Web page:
MIKE TURTUR: I can't find the words to describe these idiots. I mean the fact of life is that they will be caught sooner or later and the storing of samples is a huge advantage in respect to that. But drug cheats, in my view, are people that have a serious problem.

They are the most selfish people that you can be associated with because they don't care about anything except themselves.

SIMON SANTOW: Sports scientists such as Robin Parisotto believe that cheating will go on because the odds are still stacked in favour of the clever cheat.

ROBIN PARISOTTO: Just in the case of blood doping with the detection of six new positive cases with a new version of EPO called CERA doesn't mean that there is no other drugs out there.

SIMON SANTOW: In the race between the drug detectors and the people prepared to use the drugs, who is winning at the moment?

ROBIN PARISOTTO: Look, I would have to say that the testers are really gaining some ground on the cheats, but this needs to be tempered by the fact that just with blood doping agents, there are at least 80 other agents out there which I am not sure there are tests for at the moment. So there is always going to be a battle.

PETER CAVE: Anti doping researcher and sports scientist, Robin Parisotto ending that report from Simon Santow.

Monday, April 27, 2009

One more death

Carlos Arribas the doyen of Spanish cycling journalism has a piece in El Pais today on the sad death of Jobie Dajka.

In the same edition my open letter has been published in Spanish.

The only other brave people to publish the open letter were the guys in new York at Velocity Nation and Doug at the Doug Report - see his April Wednesday 8th Archive.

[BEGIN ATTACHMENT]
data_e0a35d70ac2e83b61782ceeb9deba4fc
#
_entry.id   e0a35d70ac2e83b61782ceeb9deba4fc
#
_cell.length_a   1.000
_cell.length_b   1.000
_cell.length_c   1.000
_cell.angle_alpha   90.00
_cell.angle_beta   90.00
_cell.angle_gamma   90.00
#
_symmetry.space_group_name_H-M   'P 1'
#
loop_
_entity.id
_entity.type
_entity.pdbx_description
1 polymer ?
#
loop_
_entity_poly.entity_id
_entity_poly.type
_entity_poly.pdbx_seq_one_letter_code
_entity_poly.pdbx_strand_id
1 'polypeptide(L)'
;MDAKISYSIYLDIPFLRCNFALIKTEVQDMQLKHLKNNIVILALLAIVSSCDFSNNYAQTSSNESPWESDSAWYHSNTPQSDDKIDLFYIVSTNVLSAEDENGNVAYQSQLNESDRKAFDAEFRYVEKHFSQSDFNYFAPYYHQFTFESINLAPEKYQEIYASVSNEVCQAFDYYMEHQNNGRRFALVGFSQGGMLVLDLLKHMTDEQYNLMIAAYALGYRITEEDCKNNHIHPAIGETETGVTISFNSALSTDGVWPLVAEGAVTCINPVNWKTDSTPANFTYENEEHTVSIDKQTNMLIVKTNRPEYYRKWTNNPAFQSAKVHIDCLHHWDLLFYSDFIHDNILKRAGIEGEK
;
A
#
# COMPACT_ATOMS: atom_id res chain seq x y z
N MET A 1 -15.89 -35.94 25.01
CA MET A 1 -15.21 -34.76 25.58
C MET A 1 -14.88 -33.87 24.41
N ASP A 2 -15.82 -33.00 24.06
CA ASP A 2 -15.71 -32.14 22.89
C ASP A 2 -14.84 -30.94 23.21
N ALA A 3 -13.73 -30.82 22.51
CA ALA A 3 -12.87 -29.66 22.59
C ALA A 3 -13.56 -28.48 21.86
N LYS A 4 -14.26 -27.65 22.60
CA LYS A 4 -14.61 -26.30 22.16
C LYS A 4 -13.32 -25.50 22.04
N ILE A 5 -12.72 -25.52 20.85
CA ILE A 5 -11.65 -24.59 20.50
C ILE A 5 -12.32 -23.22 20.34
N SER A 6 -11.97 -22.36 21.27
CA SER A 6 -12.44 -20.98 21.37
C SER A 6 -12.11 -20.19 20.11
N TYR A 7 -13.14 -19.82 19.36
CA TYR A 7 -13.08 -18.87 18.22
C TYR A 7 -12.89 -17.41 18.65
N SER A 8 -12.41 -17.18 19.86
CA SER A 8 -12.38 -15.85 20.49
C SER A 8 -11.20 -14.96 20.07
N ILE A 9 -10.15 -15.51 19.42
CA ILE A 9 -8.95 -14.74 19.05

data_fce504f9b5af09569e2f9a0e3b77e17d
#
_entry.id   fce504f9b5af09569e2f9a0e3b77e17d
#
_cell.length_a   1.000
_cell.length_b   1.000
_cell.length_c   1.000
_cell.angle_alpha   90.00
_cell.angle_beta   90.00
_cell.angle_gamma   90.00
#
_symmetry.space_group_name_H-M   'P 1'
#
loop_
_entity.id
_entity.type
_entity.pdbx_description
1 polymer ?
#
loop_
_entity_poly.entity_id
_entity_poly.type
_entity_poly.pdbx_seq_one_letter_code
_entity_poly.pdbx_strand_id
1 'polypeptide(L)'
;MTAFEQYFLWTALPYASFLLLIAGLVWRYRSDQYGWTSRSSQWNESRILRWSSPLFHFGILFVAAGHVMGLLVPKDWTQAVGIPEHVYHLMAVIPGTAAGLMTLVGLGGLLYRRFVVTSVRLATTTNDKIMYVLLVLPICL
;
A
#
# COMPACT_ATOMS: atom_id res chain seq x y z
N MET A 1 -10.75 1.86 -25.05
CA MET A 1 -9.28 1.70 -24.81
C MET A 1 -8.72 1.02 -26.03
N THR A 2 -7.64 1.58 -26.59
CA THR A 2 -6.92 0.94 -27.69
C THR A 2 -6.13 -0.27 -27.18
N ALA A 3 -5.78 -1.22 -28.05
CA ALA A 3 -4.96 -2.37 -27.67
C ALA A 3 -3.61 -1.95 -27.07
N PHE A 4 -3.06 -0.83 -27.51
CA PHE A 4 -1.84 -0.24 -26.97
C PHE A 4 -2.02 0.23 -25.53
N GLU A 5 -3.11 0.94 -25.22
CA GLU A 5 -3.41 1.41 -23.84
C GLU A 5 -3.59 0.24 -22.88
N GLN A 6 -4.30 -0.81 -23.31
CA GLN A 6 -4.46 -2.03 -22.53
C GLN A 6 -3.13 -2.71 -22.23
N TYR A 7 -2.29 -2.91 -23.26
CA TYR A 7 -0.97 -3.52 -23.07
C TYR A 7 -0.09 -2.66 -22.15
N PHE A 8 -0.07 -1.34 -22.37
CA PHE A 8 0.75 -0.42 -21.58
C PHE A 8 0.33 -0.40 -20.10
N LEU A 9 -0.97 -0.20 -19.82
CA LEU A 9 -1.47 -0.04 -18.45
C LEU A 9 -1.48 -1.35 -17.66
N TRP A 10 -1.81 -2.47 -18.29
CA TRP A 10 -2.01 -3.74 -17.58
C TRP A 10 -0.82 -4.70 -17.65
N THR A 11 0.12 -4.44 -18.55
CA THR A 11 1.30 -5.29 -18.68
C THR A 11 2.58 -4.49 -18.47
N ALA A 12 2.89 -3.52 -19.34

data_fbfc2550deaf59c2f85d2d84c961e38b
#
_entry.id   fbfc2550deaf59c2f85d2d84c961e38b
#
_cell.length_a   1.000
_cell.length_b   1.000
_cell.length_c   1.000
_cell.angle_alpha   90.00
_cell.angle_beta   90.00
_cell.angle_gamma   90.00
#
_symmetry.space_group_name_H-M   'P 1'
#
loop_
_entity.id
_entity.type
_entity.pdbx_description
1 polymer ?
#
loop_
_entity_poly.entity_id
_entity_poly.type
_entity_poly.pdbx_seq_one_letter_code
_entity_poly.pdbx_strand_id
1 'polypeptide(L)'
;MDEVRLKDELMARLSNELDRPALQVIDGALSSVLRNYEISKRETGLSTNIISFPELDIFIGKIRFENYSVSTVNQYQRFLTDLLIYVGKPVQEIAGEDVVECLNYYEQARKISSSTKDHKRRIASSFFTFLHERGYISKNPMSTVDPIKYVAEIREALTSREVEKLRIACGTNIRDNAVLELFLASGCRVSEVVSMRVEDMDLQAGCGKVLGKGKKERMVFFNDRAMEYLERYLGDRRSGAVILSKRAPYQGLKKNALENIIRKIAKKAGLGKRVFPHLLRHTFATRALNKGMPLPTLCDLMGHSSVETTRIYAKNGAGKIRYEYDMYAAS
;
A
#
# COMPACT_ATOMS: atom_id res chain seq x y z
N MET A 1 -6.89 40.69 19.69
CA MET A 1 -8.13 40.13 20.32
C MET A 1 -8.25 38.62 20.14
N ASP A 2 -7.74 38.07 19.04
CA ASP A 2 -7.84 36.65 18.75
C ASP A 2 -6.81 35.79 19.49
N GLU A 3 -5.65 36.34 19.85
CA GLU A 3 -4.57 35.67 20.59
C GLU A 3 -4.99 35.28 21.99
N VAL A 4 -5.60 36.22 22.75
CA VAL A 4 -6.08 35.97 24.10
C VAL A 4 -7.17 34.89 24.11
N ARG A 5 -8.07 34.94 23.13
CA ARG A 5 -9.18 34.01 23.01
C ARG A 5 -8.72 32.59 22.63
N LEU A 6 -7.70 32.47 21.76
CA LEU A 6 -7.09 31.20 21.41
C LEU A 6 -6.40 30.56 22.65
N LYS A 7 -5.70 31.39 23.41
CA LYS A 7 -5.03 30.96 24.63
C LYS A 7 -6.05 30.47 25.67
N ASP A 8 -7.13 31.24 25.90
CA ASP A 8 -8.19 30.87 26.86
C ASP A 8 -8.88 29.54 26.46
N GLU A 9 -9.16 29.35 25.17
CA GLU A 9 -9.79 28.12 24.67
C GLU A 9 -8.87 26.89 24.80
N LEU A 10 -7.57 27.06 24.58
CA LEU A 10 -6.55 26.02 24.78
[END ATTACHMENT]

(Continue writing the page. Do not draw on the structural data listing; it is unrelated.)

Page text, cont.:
Monday, April 20, 2009

Mr Adams Conference in Denmark - Doping and legal rights 20 - 21 August 2009

The conference theme of “Doping and Legal Rights” addresses the present large‐scale supervision of elite athletes in connection with the fight against doping in elite sport. With the publication of the most recent version of the World Anti-Doping Code in January 2009 high profile athletes have begun to speak out in protest against the regime. Recently 65 athletes in Belgium have decided to challenge the legality of the system. The reason is not – they stress – that they are against doping control but because they find that the whereabouts system violates their right to privacy. In light of the evolving critique from athletes on the whereabouts system, the International Network of Humanistic Doping Research finds it timely to initiate a debate on “Doping and Legal Rights”. Internationally renowned legal experts, sociologists and philosophers will present and discuss sports law and related issues such as whereabouts, right to privacy, and the challenges that could arise from false positive test results.

International Network of Humanistic Doping Research
Department of Sport Science
University of Aarhus

How to adjust to a life more ordinary

A good article by Australian Olympic Rower, Kimberley Crowe, raising concerns that are relevant to cycling generally and not only the recent tragic events.

Wednesday, April 8, 2009



Juan Carlos CastaƱo, President of the Real Federacion Espanol de Ciclismo, Mr Mike Victor, President of Cycling Australia, Mr Pat McQuaid, President of the UCI, Kate Ellis, Minister for Sport, Australia, His Excellency Mr Jaime Lissavestsky, Minister for Sport, Espana, Mr John Fahey, President, World Anti Doping Agency, and Mr Ettore Torri, Comitato Olimpico Nazionale Italiano.

Isn't it Now Time to Act?

Hasn't the time come for some real action? Enough is enough. When can we start to tackle the problem at its source, rather than reacting by engaging in witch hunts of those who did what you wanted and gave their lives to our beautiful sport of cycling?